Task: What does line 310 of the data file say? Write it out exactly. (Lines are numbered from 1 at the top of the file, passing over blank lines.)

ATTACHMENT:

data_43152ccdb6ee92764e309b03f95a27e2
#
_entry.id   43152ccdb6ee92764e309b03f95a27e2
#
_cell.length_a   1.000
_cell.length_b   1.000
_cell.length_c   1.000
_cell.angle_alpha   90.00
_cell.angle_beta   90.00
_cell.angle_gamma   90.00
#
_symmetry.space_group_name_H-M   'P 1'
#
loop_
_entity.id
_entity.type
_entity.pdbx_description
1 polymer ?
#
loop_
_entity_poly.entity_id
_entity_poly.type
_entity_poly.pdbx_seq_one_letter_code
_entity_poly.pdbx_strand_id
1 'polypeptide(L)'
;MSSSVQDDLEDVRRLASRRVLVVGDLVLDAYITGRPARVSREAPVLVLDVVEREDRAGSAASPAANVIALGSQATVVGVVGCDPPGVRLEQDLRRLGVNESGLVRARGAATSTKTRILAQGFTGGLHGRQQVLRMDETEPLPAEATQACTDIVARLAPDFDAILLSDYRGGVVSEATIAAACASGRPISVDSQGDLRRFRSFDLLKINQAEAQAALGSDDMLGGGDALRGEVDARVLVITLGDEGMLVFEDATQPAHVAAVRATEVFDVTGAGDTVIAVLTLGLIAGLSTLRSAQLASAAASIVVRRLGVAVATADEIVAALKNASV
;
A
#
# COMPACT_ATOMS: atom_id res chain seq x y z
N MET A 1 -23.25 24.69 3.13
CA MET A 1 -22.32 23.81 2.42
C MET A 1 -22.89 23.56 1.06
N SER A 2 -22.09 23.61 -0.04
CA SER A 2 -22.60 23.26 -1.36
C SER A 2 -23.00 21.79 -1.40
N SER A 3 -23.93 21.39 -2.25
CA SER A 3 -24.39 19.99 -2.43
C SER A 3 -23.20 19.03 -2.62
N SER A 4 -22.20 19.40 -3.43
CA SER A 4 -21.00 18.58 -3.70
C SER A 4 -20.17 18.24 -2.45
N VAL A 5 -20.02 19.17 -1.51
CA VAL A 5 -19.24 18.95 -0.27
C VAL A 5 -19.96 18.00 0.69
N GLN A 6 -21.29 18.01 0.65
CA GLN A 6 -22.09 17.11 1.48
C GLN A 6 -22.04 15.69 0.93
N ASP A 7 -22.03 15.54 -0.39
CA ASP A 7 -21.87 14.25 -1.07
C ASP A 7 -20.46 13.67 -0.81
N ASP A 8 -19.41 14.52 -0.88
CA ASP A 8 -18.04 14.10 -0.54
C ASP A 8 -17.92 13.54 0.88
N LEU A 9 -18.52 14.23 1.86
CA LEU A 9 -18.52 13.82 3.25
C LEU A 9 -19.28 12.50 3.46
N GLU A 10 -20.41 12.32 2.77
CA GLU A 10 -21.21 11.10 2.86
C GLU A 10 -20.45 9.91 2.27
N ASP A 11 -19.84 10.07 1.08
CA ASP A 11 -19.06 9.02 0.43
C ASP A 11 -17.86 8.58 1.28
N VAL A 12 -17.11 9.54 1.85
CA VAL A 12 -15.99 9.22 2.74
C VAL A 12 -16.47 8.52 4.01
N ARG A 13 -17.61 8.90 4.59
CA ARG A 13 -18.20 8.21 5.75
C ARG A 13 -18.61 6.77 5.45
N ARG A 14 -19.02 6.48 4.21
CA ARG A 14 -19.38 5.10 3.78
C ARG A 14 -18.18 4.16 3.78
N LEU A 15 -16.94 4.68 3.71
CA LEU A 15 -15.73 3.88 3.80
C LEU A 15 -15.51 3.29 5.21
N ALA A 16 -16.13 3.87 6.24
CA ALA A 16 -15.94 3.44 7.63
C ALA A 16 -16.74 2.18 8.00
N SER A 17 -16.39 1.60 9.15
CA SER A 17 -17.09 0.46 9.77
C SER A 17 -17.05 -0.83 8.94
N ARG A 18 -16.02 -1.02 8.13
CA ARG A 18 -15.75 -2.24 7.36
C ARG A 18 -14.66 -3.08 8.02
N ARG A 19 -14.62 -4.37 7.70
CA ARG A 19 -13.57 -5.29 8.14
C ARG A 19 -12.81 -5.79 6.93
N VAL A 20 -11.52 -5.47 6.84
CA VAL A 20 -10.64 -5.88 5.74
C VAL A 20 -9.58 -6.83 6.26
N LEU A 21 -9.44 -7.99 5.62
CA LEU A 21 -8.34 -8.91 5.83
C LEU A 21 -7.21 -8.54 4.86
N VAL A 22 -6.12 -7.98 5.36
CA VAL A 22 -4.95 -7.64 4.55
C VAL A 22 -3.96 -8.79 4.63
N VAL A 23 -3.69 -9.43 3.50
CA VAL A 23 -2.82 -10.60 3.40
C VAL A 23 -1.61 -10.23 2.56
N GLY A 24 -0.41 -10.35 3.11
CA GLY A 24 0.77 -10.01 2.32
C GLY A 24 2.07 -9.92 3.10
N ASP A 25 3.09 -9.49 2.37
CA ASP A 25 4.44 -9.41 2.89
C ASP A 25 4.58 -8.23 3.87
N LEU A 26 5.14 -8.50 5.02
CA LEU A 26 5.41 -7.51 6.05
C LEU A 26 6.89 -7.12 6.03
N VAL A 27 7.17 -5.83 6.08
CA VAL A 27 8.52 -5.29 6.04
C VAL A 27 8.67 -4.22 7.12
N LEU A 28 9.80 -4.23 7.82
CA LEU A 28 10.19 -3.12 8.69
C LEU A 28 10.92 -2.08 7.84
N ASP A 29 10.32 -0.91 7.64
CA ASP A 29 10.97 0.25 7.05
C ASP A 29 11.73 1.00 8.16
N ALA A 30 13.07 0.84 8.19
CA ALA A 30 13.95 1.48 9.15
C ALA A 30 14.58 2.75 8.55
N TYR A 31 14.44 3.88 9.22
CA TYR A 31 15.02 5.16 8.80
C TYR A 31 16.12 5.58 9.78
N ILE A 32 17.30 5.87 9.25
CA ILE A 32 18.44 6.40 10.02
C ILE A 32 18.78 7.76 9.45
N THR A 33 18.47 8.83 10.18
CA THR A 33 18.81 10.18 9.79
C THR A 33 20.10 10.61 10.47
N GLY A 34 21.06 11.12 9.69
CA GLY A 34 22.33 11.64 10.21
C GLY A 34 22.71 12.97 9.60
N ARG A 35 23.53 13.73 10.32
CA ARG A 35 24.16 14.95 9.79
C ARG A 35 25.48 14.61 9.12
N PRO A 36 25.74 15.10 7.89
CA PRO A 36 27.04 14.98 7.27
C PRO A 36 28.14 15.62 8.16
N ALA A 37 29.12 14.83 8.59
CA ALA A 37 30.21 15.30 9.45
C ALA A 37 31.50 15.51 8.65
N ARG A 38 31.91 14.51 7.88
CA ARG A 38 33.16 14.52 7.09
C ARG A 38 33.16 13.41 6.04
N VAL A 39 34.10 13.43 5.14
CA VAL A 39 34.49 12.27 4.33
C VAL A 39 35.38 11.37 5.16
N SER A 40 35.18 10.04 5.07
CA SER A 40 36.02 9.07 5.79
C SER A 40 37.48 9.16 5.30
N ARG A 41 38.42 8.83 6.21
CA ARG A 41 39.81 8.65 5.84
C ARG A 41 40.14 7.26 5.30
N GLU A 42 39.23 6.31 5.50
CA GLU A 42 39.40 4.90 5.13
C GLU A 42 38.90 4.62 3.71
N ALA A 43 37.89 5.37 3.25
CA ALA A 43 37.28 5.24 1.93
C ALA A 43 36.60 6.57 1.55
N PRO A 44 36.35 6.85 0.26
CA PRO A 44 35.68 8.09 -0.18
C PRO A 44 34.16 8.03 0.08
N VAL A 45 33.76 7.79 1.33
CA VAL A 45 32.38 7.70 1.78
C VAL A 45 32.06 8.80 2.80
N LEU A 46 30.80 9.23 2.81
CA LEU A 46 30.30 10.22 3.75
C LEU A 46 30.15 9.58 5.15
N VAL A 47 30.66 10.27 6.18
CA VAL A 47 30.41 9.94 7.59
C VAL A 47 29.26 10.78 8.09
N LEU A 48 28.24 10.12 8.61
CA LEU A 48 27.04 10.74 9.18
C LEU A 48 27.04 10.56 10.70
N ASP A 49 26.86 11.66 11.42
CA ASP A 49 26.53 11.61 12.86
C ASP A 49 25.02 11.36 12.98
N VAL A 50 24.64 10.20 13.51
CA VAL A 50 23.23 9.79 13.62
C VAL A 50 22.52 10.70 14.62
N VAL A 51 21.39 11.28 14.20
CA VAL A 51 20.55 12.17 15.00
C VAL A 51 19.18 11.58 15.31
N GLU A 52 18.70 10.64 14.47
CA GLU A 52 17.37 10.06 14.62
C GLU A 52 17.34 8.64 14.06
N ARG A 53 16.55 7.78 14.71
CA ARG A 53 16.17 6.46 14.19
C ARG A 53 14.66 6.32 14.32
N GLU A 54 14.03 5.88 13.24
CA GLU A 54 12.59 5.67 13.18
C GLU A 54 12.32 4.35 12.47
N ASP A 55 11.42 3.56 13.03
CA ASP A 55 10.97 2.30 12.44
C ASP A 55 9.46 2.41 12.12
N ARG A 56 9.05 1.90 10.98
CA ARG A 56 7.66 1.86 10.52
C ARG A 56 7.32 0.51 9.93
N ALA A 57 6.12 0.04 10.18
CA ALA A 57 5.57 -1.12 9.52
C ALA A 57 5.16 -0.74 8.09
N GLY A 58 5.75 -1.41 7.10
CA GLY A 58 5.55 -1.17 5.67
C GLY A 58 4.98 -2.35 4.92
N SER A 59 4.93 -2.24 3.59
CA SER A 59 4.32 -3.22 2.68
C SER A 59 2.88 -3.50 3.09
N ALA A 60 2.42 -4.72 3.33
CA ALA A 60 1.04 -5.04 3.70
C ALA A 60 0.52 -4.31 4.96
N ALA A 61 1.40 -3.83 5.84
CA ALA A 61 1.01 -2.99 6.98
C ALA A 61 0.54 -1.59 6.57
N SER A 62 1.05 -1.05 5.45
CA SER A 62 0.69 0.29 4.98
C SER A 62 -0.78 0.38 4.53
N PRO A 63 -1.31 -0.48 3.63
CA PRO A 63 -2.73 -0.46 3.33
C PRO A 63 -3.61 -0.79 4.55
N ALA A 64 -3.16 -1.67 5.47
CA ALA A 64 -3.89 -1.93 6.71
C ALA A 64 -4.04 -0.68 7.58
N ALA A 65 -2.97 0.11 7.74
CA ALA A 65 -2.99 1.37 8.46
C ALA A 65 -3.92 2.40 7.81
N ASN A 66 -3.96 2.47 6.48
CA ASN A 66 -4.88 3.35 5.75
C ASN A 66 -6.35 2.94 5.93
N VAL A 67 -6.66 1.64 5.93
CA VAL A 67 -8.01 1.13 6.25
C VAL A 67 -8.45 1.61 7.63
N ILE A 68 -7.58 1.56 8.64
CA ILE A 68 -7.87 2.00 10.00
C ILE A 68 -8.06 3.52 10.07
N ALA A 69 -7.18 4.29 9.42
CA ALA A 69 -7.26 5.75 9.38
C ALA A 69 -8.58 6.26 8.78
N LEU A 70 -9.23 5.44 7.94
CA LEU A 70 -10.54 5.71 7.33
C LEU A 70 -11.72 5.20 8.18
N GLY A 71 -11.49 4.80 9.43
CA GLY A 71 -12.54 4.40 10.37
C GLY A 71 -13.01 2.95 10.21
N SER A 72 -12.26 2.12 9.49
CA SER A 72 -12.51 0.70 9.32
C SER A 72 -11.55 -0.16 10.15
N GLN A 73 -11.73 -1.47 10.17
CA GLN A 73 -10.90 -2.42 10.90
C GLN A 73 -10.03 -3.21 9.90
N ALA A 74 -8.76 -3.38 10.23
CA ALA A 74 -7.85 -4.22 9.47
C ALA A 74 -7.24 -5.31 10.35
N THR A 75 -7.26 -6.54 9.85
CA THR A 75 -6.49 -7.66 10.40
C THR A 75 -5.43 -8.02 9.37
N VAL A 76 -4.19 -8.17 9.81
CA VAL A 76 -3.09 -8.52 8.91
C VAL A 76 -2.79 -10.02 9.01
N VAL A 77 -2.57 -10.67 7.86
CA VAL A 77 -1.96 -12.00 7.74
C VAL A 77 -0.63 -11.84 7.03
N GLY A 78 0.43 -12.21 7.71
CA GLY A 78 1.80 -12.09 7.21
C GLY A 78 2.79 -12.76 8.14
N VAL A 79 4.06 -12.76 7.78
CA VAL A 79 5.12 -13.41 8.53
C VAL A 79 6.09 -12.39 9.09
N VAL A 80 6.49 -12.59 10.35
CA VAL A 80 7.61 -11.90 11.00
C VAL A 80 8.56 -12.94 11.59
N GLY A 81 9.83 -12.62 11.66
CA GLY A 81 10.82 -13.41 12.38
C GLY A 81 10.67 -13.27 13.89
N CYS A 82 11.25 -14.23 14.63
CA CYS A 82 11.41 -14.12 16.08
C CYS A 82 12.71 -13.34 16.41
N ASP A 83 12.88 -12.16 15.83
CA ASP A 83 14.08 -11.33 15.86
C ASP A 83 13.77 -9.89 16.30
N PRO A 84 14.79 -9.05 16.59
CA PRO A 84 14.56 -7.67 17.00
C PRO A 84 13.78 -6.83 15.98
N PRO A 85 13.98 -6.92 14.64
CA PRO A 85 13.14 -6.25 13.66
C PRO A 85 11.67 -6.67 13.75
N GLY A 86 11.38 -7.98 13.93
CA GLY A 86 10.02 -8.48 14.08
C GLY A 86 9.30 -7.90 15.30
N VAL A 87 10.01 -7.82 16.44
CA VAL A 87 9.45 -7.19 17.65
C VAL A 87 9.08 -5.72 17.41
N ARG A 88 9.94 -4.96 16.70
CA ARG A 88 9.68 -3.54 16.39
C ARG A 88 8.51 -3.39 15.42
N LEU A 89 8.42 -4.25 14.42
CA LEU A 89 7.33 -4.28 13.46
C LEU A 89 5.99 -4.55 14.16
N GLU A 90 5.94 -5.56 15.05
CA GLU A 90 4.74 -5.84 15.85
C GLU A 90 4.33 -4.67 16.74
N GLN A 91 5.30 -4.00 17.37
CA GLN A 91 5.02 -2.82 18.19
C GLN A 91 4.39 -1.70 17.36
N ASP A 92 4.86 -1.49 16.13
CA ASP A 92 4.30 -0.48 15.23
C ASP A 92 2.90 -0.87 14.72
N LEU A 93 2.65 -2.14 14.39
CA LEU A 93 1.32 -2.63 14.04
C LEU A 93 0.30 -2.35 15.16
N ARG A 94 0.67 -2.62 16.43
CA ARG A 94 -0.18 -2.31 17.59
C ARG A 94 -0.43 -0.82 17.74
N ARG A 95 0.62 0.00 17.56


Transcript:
N ARG A 94 0.67 -2.62 16.43